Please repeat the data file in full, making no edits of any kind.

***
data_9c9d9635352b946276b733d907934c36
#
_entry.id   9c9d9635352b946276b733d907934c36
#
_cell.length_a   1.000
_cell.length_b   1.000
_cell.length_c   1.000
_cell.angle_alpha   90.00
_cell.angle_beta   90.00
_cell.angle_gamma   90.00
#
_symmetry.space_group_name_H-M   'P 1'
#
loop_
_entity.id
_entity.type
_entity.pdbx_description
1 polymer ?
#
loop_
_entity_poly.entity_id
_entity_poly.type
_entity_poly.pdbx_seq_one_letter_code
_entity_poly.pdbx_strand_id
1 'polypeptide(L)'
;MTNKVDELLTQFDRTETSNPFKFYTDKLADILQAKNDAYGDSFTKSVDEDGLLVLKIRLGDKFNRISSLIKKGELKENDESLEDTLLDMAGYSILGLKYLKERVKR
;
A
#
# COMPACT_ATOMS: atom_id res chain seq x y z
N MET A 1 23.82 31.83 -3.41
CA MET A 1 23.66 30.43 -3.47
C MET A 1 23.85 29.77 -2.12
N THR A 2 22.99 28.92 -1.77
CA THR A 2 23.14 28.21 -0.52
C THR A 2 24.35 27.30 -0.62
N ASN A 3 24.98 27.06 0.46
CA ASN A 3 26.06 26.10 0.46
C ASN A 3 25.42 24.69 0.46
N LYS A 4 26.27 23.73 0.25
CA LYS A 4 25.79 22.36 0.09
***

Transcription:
data_9c9d9635352b946276b733d907934c36
#
_entry.id   9c9d9635352b946276b733d907934c36
#
_cell.length_a   1.000
_cell.length_b   1.000
_cell.length_c   1.000
_cell.angle_alpha   90.00
_cell.angle_beta   90.00
_cell.angle_gamma   90.00
#
_symmetry.space_group_name_H-M   'P 1'
#
loop_
_entity.id
_entity.type
_entity.pdbx_description
1 polymer ?
#
loop_
_entity_poly.entity_id
_entity_poly.type
_entity_poly.pdbx_seq_one_letter_code
_entity_poly.pdbx_strand_id
1 'polypeptide(L)'
;MTNKVDELLTQFDRTETSNPFKFYTDKLADILQAKNDAYGDSFTKSVDEDGLLVLKIRLGDKFNRISSLIKKGELKENDESLEDTLLDMAGYSILGLKYLKERVKR
;
A
#
# COMPACT_ATOMS: atom_id res chain seq x y z
N MET A 1 23.82 31.83 -3.41
CA MET A 1 23.66 30.43 -3.47
C MET A 1 23.85 29.77 -2.12
N THR A 2 22.99 28.92 -1.77
CA THR A 2 23.14 28.21 -0.52
C THR A 2 24.35 27.30 -0.62
N ASN A 3 24.98 27.06 0.46
CA ASN A 3 26.06 26.10 0.46
C ASN A 3 25.42 24.69 0.46
N LYS A 4 26.27 23.73 0.25
CA LYS A 4 25.79 22.36 0.09